A tweet can reveal your location, an Apple Watch monitors your health, a grocery chain loyalty card allows the supermarket to track your purchases. All of this constitutes what Michael Chertoff describes as “digital exhaust”—data that we constantly and unconsciously emit. The challenge this poses is how to protect that data in an increasingly interconnected world.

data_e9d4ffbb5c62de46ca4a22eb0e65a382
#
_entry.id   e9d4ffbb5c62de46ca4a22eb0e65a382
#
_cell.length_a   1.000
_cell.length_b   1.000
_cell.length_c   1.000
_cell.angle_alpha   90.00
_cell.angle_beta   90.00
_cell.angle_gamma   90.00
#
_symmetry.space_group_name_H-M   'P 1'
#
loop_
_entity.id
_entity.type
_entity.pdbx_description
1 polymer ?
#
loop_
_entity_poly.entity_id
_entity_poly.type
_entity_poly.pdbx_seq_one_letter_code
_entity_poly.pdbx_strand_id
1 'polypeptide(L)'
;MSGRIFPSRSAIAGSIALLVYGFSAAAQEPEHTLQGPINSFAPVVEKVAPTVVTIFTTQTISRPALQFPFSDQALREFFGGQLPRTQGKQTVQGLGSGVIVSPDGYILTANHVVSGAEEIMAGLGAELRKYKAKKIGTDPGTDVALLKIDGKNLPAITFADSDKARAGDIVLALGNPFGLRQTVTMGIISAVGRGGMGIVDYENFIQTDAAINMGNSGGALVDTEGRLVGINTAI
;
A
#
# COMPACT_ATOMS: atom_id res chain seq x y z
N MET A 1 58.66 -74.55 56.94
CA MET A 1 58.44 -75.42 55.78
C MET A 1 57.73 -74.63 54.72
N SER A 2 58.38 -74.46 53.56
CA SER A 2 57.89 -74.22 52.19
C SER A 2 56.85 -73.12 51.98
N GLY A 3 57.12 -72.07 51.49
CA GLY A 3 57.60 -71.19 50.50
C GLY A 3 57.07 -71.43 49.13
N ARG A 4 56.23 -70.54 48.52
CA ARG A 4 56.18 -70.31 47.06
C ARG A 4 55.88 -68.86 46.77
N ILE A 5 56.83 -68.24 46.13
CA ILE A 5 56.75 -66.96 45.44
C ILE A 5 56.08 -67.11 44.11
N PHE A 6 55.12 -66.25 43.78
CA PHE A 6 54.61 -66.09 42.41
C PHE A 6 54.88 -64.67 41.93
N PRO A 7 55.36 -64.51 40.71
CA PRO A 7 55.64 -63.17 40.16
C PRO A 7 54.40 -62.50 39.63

A little over a year ago, U.S. President Donald J. Trump’s third meeting with North Korean leader Kim Jong Un was making headlines as much for its historic nature—it was the first time that a sitting U.S. president had set foot in North Korea—as for what it represented about the lack of progress in U.S.-North Korea relations. The next U.S. administration, whether it is led by Trump or former Vice President Joseph Biden, will face a more emboldened regime in Pyongyang and, according to experts, must rethink past failed strategies for dealing with this challenge.